Before you read the final part of this series, make sure you have gone over the first two parts. In the final installment of the series, I will be introducing 3 exercises dealing with the final 3 primal movements. After this post, get motivated and get started on your whole body routine.
Twisting motions are really important. We use them when we walk or run, when we pick up a document from the briefcase we set by the side of our chair at work, when we play most sports (tennis, football, baseball…you name it!). You need your core muscles (inner and outer) in good shape to avoid injuries. When you do twisting exercises make sure that your pelvis is in a neutral position.
Seated Cable Machine Torso Twists
Pull a bench to either side of a cable machine. Put a D ring (see picture) on the hook.
Set the pulley slightly lower than shoulder height. Grab the handle with both hands. Sit on the bench to start with. Extend your arms in front of you (straight arms at ALL times). Make sure that both hands are in line with the middle of your chest. They also must be at the same level (the pads of your hands facing each other). Keep your shoulders down and back. Center your body on top of your hips. Contract your abs.
Rotate your torso to the side opposite the pulley without bending your torso. Slowly bring the weights back to the other side (the pulley side). Keep your back straight throughout the exercise. Perform 15 times and repeat on the other side.
Make sure to set up the weight to make it challenging for you. You should feel this exercise all over your abdominal area.
The lower body has the biggest muscle in our bodies. Having a shapely butt is nice, but more importantly, a strong gluteus maximus (butt) will keep you away from injuries as smaller muscles will not be forced to take over the function of the glutes. Make sure you stretch your hip flexor, quadriceps, hamstrings and calves regularly. You can look up stretches for some of those muscles on my previous posts.
I usually prefer reverse lunges to get acquainted with this primal movement. Because you don’t carry any momentum forward, you have a lower risk of injuring your back or putting too much weight over your knee
To perform, stand straight. Instead of lunging forward, you have to lunge backward as if you were kneeling to kiss the hand of royalty. So, bring your right knee behind you towards the floor and bend your left knee to lower your body. Your right knee should end up directly under your hip. Your torso, your hips and your right knee should be on a straight line. The front knee should be bent at approximately a 90 degree angle. Do not allow your front knee (left in this case) to go past over your toes. You can alternate between the left and right leg or you can do an entire set on one side before moving on to the other side. Do as many as you can with correct form until you build up your strength to do at least 12 repetitions. Once you can do this amount of reps, you may pick up dumbbells to make the exercise more challenging.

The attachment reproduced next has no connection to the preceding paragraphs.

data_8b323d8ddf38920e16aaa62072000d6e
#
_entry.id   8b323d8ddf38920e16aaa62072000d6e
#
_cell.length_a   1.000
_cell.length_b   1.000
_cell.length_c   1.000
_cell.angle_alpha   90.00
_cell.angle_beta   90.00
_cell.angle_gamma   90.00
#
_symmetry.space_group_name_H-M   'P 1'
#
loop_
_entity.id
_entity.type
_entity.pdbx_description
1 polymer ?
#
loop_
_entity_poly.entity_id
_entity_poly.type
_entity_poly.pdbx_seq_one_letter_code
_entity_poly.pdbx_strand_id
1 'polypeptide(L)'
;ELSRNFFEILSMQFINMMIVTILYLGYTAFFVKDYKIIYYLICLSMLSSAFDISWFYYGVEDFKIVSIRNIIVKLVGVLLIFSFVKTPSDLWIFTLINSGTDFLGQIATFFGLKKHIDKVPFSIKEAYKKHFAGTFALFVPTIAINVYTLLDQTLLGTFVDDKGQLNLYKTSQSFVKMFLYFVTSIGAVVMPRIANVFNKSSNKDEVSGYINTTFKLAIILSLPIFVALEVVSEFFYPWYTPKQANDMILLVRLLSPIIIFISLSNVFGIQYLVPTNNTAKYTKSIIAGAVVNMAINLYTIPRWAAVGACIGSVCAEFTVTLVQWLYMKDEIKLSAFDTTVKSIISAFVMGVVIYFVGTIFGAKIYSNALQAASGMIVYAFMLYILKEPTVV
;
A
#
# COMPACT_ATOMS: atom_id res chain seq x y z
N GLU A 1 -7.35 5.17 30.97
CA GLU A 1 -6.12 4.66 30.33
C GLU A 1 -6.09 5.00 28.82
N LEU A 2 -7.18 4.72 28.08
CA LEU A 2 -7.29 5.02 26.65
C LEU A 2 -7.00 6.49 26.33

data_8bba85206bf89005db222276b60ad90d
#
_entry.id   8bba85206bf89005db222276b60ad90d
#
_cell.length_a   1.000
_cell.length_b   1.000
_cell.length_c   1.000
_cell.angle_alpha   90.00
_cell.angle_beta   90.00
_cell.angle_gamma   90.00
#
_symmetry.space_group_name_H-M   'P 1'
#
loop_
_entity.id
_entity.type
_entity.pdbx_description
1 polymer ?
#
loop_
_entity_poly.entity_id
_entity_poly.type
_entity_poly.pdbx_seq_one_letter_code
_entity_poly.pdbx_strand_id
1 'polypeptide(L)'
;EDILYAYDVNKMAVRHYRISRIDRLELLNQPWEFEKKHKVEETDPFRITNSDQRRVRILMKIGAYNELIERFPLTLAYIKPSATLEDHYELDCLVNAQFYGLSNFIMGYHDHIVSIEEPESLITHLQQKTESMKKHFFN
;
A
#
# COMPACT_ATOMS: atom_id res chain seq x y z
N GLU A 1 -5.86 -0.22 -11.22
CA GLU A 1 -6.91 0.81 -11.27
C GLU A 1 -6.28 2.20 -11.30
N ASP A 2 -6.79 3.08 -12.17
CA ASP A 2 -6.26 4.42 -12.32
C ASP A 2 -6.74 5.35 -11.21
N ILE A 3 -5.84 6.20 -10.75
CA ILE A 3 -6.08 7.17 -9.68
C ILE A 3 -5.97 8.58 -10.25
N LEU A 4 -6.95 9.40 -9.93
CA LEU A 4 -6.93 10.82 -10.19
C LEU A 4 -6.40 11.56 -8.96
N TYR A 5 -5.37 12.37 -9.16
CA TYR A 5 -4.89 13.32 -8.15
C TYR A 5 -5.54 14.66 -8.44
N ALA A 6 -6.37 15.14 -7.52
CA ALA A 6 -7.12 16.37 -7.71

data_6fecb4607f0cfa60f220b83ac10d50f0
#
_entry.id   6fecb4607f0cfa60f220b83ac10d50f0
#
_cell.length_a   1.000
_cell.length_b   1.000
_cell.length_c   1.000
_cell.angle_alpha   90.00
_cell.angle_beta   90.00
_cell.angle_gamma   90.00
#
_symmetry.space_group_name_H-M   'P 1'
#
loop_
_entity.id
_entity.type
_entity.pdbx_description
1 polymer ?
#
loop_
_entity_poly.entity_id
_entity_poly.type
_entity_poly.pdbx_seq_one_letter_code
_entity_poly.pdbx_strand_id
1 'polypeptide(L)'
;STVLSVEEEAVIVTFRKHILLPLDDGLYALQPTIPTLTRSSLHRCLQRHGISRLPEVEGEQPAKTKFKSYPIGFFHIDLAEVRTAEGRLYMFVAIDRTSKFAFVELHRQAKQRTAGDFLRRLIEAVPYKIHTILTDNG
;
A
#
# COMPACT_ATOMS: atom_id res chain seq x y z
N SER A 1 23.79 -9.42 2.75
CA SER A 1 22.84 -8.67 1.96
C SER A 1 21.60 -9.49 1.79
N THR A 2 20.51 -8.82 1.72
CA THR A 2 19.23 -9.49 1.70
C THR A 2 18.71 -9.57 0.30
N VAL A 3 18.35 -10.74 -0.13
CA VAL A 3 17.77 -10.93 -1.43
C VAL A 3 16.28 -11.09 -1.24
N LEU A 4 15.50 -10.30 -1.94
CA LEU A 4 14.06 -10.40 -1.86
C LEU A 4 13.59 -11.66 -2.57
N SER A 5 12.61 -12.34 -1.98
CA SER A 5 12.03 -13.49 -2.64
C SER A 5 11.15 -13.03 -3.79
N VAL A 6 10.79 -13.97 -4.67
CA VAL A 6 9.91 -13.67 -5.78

There are many variations of the lunge. You can vary the movement by lunging in different directions: going to the side, at a 45 degree angle, to the back (reverse lunge), etc.
Stand straight. Bring your weight down in a sitting motion (you may put a chair behind you to feel more comfortable, but do not sit). Make sure that your weight is evenly distributed between your both legs. Stop when your thighs form a 90 degree angle with your legs. If you feel daring and have no knee or back issues (that’s a big if), bring your thighs to parallel like the guy on the left. Push through your heels until you stand straight once more.
Keep your back neutral; you do not need to exaggerate your low back arch. Have someone look at your downward motion from behind making sure you don’t translate your hips to one side or another during the exercise. Avoid bending your body forward to finish the movement on your way down. This can strain your back muscles and put too much pressure on your low back structures. You may widen your stance to avoid this problem. Practice this motion without weights first.
There are many ways to add weights to a squat. You can put a barbell behind your neck (use a bar pad with heavy weights) or in front. You can pick up dumbells and lift them to shoulder level (keeping your elbows in and flexed so that they rest on your chest). Whatever you do, work on your form first and add the weight gradually.
Finally if squat or lunges seem too complicated or cause pain, you may opt to do leg presses (both legs or one leg) to build up the strength to tackle these exercises later on. Google leg presses if you don’t feel at ease performing squat or lunges.
As usual, discontinue any exercise that you do not understand or that causes pain. Hire a personal trainer if you feel a little hesitant. Finally, make sure your body is ready to start an exercise routine by consulting to your doctor. Once you get a green light from your doctor, start your daily exercise routine and never look back.